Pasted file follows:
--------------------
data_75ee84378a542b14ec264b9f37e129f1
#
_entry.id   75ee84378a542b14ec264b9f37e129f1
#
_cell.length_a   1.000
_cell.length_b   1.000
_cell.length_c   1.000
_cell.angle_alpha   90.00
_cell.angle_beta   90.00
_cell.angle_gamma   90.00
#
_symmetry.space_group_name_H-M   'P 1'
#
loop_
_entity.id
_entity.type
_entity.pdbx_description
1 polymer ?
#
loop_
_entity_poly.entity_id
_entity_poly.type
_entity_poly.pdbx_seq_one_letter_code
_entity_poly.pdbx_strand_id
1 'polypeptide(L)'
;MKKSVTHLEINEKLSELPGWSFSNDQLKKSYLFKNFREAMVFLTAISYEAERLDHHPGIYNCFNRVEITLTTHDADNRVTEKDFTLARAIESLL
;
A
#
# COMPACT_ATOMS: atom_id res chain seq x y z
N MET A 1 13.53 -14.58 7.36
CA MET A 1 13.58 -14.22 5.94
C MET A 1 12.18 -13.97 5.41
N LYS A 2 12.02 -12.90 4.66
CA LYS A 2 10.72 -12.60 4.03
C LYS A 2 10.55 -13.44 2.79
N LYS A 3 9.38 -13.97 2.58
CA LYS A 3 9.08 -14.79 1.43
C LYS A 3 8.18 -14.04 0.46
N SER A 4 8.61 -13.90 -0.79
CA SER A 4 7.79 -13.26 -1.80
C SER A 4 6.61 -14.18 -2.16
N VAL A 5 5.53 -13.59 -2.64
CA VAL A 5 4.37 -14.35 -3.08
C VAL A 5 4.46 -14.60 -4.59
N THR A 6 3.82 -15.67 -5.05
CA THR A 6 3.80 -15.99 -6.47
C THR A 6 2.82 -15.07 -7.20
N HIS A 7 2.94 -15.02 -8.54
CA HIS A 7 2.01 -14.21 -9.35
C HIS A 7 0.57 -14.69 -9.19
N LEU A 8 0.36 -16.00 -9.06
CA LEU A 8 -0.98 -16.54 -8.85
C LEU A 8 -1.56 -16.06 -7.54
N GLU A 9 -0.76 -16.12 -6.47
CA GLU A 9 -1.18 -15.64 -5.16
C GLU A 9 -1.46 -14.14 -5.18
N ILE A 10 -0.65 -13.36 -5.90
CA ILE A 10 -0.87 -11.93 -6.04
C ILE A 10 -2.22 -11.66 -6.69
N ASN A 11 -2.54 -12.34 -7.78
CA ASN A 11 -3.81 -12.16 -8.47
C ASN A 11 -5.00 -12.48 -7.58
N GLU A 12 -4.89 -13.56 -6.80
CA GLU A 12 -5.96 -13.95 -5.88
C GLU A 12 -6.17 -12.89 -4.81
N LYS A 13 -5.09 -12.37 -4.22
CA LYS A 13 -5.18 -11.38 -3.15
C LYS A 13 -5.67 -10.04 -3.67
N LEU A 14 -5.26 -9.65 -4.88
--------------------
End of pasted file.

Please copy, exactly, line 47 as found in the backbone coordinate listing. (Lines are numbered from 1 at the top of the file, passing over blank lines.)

CA THR A 6 3.80 -15.99 -6.47